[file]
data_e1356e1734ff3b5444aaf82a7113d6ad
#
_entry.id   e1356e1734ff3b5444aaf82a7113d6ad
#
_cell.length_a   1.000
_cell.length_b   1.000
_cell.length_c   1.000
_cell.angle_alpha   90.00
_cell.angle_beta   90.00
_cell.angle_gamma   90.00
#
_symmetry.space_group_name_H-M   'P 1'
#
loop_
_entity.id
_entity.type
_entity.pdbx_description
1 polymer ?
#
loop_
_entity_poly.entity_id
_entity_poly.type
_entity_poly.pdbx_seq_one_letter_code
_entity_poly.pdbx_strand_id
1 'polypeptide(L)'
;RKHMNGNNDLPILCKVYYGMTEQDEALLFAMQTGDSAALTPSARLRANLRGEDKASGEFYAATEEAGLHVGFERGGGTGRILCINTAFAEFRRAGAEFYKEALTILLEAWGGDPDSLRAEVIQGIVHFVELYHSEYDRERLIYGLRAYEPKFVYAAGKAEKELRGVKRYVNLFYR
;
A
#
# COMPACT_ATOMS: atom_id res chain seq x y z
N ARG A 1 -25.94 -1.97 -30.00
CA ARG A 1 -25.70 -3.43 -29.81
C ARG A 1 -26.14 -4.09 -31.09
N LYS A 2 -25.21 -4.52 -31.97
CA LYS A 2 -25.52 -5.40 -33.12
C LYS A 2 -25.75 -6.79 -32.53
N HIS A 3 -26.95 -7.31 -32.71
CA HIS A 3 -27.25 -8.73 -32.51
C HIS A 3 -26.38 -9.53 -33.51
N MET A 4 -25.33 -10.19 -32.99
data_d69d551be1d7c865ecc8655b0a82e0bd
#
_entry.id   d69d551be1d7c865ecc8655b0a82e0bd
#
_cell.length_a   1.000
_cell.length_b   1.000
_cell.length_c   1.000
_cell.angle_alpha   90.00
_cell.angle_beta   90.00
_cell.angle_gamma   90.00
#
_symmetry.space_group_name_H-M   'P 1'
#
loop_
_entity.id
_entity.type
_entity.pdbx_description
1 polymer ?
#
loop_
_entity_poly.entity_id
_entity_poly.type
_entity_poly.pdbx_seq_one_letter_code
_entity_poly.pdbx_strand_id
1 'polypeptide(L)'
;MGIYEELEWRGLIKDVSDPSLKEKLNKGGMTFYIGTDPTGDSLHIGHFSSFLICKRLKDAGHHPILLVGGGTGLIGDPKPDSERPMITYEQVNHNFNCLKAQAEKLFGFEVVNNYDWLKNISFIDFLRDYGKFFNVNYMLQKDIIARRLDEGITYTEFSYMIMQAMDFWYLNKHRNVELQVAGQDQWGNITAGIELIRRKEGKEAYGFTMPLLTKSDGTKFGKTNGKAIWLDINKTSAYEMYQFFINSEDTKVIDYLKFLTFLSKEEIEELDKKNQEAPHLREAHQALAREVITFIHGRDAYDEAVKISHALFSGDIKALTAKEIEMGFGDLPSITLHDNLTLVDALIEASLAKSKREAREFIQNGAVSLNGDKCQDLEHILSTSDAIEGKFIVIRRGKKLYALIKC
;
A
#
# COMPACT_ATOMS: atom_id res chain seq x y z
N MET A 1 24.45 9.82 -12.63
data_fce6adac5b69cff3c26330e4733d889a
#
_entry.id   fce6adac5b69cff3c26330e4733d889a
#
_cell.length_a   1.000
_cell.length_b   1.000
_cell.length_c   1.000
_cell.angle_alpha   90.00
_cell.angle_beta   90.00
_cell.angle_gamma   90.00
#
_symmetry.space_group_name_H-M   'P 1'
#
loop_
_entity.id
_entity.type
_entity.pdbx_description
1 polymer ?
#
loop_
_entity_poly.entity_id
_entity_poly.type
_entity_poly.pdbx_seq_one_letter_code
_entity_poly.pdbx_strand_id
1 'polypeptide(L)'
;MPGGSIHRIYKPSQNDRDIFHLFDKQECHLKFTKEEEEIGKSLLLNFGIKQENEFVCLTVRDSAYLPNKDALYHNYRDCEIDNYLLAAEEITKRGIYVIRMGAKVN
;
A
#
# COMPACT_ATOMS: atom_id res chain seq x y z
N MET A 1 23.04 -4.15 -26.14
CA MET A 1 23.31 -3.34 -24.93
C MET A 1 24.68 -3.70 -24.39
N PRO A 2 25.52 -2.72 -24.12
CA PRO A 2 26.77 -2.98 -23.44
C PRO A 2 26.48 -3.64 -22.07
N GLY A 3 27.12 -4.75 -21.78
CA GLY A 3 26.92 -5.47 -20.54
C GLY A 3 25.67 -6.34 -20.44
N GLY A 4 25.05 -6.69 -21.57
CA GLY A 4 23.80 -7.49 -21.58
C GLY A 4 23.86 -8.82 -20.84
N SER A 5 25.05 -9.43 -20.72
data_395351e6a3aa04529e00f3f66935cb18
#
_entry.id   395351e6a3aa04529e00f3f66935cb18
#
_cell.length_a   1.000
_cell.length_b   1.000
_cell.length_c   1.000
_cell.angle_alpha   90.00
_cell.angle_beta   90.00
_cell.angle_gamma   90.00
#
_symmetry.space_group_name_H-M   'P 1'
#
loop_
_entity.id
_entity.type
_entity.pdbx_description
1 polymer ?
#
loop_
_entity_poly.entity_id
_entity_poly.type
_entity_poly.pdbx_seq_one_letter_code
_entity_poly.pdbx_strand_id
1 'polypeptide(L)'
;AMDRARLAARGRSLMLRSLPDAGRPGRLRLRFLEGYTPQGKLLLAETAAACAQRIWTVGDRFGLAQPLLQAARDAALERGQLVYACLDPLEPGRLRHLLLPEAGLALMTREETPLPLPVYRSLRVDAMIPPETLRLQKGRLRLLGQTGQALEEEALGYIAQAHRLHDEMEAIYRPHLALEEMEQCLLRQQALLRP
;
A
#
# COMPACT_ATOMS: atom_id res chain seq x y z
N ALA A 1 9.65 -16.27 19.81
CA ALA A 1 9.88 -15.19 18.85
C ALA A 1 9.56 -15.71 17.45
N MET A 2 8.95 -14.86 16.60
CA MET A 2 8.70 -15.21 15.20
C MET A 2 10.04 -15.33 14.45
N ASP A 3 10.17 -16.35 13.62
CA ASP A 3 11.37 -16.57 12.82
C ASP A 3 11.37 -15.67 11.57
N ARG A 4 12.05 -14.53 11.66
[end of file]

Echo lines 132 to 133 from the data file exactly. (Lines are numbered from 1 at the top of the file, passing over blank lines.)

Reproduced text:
1 polymer ?
#